GM-CSF is manufactured using recombinant DNA technology and is marketed as a protein therapeutic called molgramostim or, when the protein is expressed in yeast cells, sargramostim. It is used as a medication to stimulate the production of white blood cells and thus prevent neutropenia following chemotherapy.
The sequence of human GM-CSF was first identified in 1985 and soon three recominbant human GM-CSFs were produced, one in bacteria, one in mammalian cells, and one in yeast; Immunex developed GM-CSF manufactured in yeast into sargramostim ( Leukine). Clinical trials of sargramostim were initiated in 1987; in that same year it was administered to six people as part of a compassionate-use protocol for the victims of cesium irradiation from the Goiânia accident.
It was approved by the FDA in March 1991 under the trade name Leukine for acceleration of white blood cell recovery following autologous bone marrow transplantation in patients with non-Hodgkin's lymphoma, acute lymphocytic leukemia, or Hodgkin's disease. In November 1996, the FDA also approved sargramostim for treatment of fungal infections and replenishment of white blood cells following chemotherapy. A liquid formulation was approved in 1995. Immunex was acquired by Amgen in 2002. As part of the acquisition, Leukine was spun off to Berlex, which became Bayer HealthCare in 2007. In 2009, Genzyme acquired the rights to Leukine from Bayer, including the manufacturing facility in the Seattle area.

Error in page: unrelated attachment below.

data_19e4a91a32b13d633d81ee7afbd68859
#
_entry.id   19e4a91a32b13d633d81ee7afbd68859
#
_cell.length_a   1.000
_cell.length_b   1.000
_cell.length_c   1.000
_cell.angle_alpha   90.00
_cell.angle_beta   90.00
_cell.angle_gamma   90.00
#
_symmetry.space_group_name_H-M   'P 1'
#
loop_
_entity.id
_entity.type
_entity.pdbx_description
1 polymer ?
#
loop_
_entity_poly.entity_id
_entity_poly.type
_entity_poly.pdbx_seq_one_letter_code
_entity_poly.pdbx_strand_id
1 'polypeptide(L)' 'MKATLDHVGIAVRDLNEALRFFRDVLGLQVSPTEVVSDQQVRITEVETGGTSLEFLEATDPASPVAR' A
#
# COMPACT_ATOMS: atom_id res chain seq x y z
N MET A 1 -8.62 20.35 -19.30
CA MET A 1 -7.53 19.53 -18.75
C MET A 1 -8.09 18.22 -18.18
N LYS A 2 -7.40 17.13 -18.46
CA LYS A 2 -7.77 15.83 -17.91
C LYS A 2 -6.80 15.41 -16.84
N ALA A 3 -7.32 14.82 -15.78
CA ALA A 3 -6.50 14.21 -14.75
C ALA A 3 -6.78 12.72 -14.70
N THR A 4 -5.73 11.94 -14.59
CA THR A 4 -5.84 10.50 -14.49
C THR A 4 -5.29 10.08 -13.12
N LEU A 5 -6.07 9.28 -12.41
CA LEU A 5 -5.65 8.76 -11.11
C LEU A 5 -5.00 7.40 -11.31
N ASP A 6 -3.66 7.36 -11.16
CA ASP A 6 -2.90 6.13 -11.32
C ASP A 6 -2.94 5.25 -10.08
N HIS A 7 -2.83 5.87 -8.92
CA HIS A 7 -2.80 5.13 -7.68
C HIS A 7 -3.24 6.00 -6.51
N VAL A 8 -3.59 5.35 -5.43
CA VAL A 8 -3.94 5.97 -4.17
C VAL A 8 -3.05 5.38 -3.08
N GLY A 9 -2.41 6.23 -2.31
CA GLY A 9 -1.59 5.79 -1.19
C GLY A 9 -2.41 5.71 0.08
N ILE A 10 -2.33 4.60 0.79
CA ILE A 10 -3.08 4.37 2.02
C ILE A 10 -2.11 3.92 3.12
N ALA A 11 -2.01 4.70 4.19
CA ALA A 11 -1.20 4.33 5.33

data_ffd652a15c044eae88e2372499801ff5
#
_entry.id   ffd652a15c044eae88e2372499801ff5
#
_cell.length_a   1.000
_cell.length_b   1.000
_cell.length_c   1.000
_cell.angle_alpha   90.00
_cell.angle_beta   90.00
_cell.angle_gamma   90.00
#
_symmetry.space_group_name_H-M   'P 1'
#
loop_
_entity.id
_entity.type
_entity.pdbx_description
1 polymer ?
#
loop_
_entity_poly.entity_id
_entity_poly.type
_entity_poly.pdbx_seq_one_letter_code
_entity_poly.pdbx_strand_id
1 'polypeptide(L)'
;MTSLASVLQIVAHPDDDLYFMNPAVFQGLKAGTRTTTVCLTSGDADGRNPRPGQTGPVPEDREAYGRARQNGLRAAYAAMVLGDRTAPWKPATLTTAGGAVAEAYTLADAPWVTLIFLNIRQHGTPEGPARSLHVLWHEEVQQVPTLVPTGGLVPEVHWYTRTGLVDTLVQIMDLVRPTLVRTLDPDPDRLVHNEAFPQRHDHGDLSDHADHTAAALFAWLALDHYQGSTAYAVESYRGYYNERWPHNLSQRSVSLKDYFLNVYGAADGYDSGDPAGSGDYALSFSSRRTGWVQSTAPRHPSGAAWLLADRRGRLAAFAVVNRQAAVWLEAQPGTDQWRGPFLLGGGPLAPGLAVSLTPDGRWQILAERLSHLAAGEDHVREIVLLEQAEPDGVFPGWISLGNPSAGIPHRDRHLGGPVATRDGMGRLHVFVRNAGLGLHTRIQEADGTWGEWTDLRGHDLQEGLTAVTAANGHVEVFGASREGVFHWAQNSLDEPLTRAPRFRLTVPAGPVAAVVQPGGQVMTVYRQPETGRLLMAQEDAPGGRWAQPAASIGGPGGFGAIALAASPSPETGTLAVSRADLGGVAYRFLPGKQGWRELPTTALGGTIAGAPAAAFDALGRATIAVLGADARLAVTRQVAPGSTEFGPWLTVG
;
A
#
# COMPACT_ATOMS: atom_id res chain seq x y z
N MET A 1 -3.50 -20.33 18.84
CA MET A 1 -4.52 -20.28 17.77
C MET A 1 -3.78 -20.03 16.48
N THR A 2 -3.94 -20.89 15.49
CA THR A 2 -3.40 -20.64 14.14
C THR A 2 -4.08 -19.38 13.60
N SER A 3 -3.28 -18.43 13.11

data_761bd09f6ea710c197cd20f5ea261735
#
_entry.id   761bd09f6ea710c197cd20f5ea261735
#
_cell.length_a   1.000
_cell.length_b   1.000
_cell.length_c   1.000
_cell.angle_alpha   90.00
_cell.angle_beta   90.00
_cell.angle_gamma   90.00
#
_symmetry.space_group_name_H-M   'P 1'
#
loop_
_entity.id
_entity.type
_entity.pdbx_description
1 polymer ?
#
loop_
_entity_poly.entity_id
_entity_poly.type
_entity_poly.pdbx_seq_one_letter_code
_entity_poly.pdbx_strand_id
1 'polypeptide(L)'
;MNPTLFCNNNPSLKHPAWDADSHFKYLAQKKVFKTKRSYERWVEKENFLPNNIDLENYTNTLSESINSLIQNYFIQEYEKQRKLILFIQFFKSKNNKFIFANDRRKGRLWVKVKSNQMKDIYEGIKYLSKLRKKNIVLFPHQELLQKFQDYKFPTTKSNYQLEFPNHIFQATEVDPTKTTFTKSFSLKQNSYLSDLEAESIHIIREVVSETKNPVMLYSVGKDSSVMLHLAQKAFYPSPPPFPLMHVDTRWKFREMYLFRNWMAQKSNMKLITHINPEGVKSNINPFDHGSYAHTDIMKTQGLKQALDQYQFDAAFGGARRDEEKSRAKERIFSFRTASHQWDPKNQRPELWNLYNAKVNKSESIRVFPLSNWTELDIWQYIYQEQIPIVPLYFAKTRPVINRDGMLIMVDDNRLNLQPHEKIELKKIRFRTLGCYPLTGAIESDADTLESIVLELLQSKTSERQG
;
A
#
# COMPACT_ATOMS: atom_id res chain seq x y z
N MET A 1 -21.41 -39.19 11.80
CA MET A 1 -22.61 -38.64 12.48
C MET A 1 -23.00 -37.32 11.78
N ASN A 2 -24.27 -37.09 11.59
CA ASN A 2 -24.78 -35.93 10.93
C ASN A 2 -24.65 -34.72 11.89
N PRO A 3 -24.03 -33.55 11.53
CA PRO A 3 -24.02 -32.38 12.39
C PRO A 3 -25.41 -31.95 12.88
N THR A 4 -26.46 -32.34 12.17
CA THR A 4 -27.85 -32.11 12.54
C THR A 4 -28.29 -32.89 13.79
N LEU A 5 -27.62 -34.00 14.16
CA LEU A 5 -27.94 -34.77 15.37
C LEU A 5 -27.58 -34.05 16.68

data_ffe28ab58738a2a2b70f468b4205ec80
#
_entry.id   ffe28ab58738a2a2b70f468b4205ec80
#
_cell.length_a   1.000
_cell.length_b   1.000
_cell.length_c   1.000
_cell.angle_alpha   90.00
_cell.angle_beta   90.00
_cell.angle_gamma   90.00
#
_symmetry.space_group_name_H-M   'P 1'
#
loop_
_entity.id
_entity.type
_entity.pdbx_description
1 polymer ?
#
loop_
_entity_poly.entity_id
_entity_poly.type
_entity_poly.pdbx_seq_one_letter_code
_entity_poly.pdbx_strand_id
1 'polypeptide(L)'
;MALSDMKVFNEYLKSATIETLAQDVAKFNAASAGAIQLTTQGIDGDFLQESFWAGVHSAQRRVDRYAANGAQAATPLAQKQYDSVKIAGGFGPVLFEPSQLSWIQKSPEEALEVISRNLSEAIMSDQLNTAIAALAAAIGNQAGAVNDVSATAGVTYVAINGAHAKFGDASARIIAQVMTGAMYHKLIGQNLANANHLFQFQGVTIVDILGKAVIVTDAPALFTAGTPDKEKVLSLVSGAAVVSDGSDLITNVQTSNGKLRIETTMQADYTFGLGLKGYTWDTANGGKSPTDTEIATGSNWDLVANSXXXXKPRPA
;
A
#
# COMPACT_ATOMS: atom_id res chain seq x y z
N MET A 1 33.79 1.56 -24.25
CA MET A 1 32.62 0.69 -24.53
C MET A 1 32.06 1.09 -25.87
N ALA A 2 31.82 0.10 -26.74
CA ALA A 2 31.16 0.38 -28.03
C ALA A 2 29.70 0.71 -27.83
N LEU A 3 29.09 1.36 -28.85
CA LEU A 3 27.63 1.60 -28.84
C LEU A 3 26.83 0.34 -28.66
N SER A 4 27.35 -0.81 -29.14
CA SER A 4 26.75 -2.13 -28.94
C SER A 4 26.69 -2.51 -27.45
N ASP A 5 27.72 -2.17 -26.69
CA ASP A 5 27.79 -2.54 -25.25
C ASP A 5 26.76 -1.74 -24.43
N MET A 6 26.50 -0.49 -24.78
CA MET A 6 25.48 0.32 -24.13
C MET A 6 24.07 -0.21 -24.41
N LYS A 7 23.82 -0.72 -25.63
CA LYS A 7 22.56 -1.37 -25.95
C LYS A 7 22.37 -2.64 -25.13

- Granulocyte macrophage colony-stimulating factor receptor
- Filgrastim (Neupogen, a granulocyte colony-stimulating factor (G-CSF) analog)
- Pegfilgrastim (Neulasta, a PEGylated form filgrastim)
- "Human PubMed Reference:".
- "Mouse PubMed Reference:".
- Francisco-Cruz A, Aguilar-Santelises M, Ramos-Espinosa O, Mata-Espinosa D, Marquina-Castillo B, Barrios-Payan J, Hernandez-Pando R (Jan 2014). "Granulocyte-macrophage colony-stimulating factor: not just another haematopoietic growth factor". Medical Oncology. 31 (1): 774. doi:10.1007/s12032-013-0774-6. PMID 24264600.
- Gasson JC (Mar 1991). "Molecular physiology of granulocyte-macrophage colony-stimulating factor". Blood. 77 (6): 1131–45. PMID 2001448.
- Voehringer D (Oct 2012). "Basophil modulation by cytokine instruction". European Journal of Immunology. 42 (10): 2544–50. doi:10.1002/eji.201142318. PMID 23042651.